The world bids farewell to yet another giant in the diamond industry.
At 84 years of age, Sir Gabriel ‘Gabi’ Tolkowsky ends a 6-decade long career and leaves behind him a legacy that has forever reshaped the art of diamond cutting and polishing.
Sir Gabi was the great-nephew of Marcel Tolkowsky, who was best known for his discovery of the precise calculations for cutting a perfectly round brilliant, introducing the world to a mathematical formula that used 57 facets in the cut of a stone; an achievement of epic proportions resulting from his renowned obsessive nature combined with generations of family knowledge about the craft.
He was born into the 6th generation of a family of diamond cutters in Tel Aviv in 1939 – including his uncle Marcel, credited as the inventor of the round brilliant cut. He was trained in the craft by his father Jean (also a master cutter) and at the age of 16, was even trusted with the monumental task of polishing a 100-carat emerald-cut diamond.
In 1975, he began working with De Beers for whom he developed the Flower Cuts collection.
He founded his company Gabi S. Tolkowksy & Sons in Antwerp, Belgium, in 1995, where he later created the Seashells Cuts collection.
During 1980s, Sir Gabi was secretly commissioned to cut the “Unnamed Brown”, a 755.5-carat brown stone unearthed at the Premier Mine in South Africa. An underground workshop, free of vibration, was constructed to ensure no damage came to the stone as it was meticulously whittled into a 545.65-carat Golden Jubilee Diamond, which remains the largest cut and faceted diamond in the world – outweighing even the Cullinan I, which had held the title since 1908.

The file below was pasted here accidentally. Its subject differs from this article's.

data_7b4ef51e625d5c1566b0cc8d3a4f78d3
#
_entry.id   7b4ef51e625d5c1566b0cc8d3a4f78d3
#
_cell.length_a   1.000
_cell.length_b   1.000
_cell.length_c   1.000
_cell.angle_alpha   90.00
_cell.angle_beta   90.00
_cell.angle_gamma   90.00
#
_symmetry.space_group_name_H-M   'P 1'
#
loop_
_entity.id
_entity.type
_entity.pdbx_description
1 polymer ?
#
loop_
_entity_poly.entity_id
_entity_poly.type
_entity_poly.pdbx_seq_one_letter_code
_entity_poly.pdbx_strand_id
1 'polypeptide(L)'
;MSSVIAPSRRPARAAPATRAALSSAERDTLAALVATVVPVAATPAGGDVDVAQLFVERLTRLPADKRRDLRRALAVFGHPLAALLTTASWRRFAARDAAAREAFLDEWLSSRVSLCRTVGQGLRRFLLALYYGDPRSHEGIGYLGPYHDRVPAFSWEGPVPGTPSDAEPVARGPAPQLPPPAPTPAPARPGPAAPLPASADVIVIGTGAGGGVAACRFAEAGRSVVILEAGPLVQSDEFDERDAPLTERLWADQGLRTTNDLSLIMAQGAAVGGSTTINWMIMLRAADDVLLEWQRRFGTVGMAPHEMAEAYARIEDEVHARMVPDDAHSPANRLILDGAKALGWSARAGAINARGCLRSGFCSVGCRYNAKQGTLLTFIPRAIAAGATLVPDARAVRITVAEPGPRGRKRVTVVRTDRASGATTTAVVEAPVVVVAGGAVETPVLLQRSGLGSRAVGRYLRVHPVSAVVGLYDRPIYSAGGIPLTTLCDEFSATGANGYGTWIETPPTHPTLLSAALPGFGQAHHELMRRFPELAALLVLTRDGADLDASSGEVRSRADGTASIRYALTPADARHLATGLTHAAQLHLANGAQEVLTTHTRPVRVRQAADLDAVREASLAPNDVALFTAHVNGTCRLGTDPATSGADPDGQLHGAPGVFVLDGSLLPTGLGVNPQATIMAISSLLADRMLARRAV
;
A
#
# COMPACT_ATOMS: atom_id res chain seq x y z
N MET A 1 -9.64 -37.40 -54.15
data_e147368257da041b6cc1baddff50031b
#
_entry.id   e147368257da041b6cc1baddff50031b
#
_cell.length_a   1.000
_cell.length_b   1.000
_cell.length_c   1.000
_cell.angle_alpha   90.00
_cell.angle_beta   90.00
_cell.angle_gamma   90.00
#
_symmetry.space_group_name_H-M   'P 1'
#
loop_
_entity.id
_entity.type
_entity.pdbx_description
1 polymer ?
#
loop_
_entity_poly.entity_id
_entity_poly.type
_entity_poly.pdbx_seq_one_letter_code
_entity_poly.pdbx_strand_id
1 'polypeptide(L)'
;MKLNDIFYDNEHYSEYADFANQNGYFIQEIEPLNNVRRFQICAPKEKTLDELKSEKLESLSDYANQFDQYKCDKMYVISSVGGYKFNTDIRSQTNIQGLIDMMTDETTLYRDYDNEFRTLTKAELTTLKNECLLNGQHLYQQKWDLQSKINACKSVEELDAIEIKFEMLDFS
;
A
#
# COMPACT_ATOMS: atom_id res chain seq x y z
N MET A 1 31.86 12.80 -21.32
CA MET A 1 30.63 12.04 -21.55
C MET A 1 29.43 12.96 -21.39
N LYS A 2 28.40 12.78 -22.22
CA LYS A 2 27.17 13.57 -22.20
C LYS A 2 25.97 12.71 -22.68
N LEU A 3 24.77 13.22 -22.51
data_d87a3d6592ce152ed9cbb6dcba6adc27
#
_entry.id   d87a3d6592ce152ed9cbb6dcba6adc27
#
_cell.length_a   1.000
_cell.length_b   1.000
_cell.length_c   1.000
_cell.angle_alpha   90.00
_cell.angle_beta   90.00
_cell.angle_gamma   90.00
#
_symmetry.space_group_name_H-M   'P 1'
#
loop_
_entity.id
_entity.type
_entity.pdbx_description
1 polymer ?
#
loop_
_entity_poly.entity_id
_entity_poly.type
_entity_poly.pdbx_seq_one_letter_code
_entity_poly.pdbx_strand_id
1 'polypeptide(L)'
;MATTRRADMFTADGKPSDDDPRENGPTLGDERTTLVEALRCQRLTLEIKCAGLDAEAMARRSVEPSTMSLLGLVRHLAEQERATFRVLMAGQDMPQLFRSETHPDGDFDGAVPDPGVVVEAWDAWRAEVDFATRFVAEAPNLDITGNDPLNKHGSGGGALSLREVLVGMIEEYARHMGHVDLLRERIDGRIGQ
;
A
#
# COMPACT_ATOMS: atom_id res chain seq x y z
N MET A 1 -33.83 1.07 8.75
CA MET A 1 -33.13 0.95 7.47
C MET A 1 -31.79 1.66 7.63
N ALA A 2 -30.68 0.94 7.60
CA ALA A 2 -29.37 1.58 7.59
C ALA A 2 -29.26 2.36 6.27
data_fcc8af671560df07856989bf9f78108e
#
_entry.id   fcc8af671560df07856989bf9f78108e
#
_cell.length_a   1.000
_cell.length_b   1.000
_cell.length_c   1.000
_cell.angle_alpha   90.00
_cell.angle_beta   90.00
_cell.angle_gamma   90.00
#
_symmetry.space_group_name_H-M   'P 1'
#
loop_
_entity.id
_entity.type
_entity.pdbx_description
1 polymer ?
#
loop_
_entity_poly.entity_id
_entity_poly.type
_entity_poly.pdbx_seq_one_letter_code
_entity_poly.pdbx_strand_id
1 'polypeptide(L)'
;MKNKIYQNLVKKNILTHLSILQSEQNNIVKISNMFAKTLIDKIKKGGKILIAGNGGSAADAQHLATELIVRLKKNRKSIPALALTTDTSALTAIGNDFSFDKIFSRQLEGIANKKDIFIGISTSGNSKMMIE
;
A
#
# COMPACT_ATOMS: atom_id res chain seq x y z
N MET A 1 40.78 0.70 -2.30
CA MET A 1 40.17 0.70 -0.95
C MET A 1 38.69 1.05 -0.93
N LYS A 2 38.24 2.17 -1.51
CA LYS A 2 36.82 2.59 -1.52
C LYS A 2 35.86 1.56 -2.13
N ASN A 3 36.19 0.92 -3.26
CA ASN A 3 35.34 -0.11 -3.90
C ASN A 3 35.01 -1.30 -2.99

In an interview with Jeweller Magazine, he said about the stone, “I looked at it during the day; I looked at it at night. I looked at it during the day, and at night it looked at me! I couldn’t sleep, because I was looking for answers.” The finished stone was completed in 1990 and later became part of the Thai Crown Jewels.
In 1986 De Beers exhumed a 599-carat rough in South Africa and the mining giant selected Sir Gabi to lead an expert team of scientists and technicians to transfigure the historic rough into what would become the world’s largest D Flawless stone, or as it later became known, as the 273.85 carat Centenary Diamond. The rough was so fragile and so valuable, that no heat or laser could be used in the initial cutting process.
Drawing from techniques developed during the polishing of the Centenary and the Golden Jubilee Diamonds and from the De Beers Flower Cuts, Sir Gabi created the Gabrielle cut, known as the first ‘triple brilliant’ and which was later sold throughout Europe, Asia, and the US.
In 2003, the master was presented with the title Chevalier de L'Ordre du Roi Leopold II (Knight of the Order of King Leopold II) for his services to the diamond industry. Current and former employees at the AWDC who have known Gabi personally said that his aura always invoked a “friendliness and warmth”, adding that “he was always known for being approachable and humble though being such a monumental figure” in the industry.